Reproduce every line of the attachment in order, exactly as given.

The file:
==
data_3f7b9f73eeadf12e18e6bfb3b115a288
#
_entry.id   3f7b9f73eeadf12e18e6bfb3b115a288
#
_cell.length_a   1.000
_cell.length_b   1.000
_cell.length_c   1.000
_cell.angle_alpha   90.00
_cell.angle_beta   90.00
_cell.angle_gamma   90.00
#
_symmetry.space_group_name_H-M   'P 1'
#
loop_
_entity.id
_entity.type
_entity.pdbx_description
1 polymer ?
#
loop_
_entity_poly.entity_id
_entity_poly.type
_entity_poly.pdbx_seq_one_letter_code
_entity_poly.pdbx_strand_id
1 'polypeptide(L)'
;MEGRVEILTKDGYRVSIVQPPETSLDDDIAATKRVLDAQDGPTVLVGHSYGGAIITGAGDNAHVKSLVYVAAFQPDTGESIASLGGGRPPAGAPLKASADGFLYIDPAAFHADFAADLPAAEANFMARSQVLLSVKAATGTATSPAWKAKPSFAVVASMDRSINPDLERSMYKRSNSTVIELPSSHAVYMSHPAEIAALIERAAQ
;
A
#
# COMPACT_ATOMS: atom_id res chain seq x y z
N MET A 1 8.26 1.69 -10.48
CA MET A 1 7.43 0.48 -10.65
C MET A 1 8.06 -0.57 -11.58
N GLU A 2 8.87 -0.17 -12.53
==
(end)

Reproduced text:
data_3f7b9f73eeadf12e18e6bfb3b115a288
#
_entry.id   3f7b9f73eeadf12e18e6bfb3b115a288
#
_cell.length_a   1.000
_cell.length_b   1.000
_cell.length_c   1.000
_cell.angle_alpha   90.00
_cell.angle_beta   90.00
_cell.angle_gamma   90.00
#
_symmetry.space_group_name_H-M   'P 1'
#
loop_
_entity.id
_entity.type
_entity.pdbx_description
1 polymer ?
#
loop_
_entity_poly.entity_id
_entity_poly.type
_entity_poly.pdbx_seq_one_letter_code
_entity_poly.pdbx_strand_id
1 'polypeptide(L)'
;MEGRVEILTKDGYRVSIVQPPETSLDDDIAATKRVLDAQDGPTVLVGHSYGGAIITGAGDNAHVKSLVYVAAFQPDTGESIASLGGGRPPAGAPLKASADGFLYIDPAAFHADFAADLPAAEANFMARSQVLLSVKAATGTATSPAWKAKPSFAVVASMDRSINPDLERSMYKRSNSTVIELPSSHAVYMSHPAEIAALIERAAQ
;
A
#
# COMPACT_ATOMS: atom_id res chain seq x y z
N MET A 1 8.26 1.69 -10.48
CA MET A 1 7.43 0.48 -10.65
C MET A 1 8.06 -0.57 -11.58
N GLU A 2 8.87 -0.17 -12.53